~by Emma Sturgis~
As a business owner or hiring manager, you need to know what the ideal candidate for a job opening looks like. When you make the right decision the first time, you save a lot of time and money both interviewing people to fill the job and then paying to replace them when they don’t pan out.
What are some methods that you can use to determine the best candidate the first time?
Take Your Candidate on a Tour of the Company
As part of the interview process, it may be a good idea to have your candidate tour the company and interact with your current workers. If he or she doesn’t seem to have any thoughts about how things are run or doesn’t seem to interact well with workers, this candidate may not be the best for the business.
What Has This Person Accomplished Outside of Work?
Those who have goals and interests outside of work tend to be more ambitious and goal oriented inside of the workplace. For instance, if you see that someone volunteers at soup kitchens or mentors young children, you know that they like helping people and are invested in what they do even if it doesn’t result in a lot of recognition.
Applicants with Management Experience Make Great Employees
If an applicant has a master’s of science in project management, they probably have plenty of relevant management experience which can benefit your company. Furthermore, he or she likely understands how to work with others as a leader, conform to deadlines and keep projects within budget. If you are a smaller business, you will want someone who understands the importance of doing the most he or she can with limited resources.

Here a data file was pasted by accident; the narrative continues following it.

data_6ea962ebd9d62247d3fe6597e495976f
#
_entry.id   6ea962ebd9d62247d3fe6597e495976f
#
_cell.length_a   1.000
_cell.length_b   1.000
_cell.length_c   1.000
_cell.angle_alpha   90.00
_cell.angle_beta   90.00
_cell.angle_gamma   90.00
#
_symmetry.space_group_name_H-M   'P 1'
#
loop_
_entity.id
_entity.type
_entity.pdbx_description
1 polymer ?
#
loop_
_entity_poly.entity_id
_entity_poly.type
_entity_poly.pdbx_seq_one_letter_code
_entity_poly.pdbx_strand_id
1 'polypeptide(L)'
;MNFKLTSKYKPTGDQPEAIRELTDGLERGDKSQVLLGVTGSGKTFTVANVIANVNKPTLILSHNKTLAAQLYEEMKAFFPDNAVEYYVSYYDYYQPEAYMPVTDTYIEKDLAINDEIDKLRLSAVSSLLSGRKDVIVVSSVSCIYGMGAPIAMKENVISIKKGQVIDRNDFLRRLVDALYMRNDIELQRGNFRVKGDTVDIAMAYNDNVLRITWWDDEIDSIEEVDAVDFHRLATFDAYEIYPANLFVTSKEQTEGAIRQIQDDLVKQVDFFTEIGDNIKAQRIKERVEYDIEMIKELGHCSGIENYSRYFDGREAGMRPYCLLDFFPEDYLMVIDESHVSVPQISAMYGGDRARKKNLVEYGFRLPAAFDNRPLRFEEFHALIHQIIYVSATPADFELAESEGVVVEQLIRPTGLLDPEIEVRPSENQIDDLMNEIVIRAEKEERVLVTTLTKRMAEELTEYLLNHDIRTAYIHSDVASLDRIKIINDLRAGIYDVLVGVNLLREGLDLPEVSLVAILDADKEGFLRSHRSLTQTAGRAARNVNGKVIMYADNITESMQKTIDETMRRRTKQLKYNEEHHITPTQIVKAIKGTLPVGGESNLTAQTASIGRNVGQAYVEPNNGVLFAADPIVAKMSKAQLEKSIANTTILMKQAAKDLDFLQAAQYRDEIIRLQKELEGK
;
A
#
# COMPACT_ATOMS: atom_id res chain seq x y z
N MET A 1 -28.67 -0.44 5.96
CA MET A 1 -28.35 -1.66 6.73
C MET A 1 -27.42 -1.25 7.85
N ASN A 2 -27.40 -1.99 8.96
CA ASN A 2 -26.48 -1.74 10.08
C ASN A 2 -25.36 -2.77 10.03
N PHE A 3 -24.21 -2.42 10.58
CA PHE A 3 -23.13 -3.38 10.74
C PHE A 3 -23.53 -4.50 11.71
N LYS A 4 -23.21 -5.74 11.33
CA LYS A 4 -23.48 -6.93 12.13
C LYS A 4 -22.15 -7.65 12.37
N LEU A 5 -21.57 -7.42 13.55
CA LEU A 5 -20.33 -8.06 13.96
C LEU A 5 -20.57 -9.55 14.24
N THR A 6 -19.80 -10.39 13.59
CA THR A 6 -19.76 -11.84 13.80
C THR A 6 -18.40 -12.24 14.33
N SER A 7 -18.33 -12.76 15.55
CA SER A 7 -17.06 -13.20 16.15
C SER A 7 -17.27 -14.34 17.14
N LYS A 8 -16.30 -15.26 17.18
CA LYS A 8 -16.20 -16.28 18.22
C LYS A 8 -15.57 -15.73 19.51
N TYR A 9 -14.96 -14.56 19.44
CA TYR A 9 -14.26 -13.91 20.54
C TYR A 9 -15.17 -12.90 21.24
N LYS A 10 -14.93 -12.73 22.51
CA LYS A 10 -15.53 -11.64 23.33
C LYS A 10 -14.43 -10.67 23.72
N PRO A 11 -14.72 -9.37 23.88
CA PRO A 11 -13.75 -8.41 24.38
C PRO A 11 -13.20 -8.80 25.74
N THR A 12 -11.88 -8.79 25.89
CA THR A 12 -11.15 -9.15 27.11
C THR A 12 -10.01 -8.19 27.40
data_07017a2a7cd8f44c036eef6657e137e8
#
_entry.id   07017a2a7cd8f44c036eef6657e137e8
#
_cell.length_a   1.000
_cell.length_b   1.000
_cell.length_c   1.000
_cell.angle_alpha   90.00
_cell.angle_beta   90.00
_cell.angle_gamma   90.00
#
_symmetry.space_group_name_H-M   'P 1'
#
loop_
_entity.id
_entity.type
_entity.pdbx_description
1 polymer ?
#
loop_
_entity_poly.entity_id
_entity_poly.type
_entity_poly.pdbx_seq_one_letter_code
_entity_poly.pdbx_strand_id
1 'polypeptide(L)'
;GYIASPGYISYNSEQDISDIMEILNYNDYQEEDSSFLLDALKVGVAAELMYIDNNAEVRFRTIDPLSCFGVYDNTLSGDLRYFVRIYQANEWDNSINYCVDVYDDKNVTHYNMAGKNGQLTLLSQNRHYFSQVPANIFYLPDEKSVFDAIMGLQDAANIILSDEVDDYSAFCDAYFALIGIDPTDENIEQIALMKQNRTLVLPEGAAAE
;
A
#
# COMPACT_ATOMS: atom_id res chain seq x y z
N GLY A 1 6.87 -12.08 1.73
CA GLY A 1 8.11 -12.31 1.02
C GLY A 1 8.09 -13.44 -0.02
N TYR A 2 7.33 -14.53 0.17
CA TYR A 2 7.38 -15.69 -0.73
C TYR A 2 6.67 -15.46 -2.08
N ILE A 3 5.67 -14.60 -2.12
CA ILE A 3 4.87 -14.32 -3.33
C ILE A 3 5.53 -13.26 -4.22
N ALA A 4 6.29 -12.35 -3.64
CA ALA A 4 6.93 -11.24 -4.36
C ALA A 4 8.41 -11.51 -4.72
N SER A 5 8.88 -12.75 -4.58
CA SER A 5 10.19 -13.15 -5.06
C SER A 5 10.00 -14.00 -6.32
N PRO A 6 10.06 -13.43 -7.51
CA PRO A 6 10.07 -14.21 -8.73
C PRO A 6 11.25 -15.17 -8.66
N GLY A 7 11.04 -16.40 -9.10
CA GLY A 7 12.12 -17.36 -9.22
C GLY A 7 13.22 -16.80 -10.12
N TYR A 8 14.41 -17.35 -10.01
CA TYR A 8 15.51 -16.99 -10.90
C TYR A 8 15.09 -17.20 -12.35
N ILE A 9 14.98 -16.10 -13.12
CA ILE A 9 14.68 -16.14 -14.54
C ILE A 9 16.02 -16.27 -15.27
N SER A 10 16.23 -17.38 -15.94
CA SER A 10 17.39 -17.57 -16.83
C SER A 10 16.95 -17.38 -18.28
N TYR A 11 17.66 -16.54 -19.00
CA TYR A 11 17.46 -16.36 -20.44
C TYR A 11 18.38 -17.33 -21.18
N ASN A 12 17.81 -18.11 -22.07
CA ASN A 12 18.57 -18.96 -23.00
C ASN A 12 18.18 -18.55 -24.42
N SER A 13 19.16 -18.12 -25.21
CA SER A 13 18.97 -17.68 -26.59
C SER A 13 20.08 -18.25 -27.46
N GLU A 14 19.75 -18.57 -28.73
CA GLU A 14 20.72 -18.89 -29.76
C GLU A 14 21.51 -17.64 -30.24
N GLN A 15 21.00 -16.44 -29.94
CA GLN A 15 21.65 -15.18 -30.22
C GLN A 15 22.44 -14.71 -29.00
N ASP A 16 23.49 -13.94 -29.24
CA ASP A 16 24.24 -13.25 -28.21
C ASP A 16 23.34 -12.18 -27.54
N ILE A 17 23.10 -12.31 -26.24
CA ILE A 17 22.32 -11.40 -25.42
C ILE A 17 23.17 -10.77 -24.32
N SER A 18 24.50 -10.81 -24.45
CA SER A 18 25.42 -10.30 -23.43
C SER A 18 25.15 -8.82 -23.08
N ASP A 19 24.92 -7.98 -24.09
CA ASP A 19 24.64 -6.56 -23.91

Does the Candidate Seem Authentic?
Some people are great at interviewing but not so great at their jobs. The key is to determine if the potential hire is authentic in what he or she says or does. If you don’t think that your candidate is being honest with you, it may be worthwhile to choose someone who does seem to be engaged and knowledgeable about what your company wants to achieve.
Finding your ideal worker is as much of an art as it is a science. While you never know how a worker will pan out until he or she starts working, knowing what to look for in a person can help you hit more than you miss when hiring.
Emma is a freelance writer based in Boston, MA. When not writing, she enjoys reading and rock climbing. Say “hi” on Twitter @EmmaSturgis2.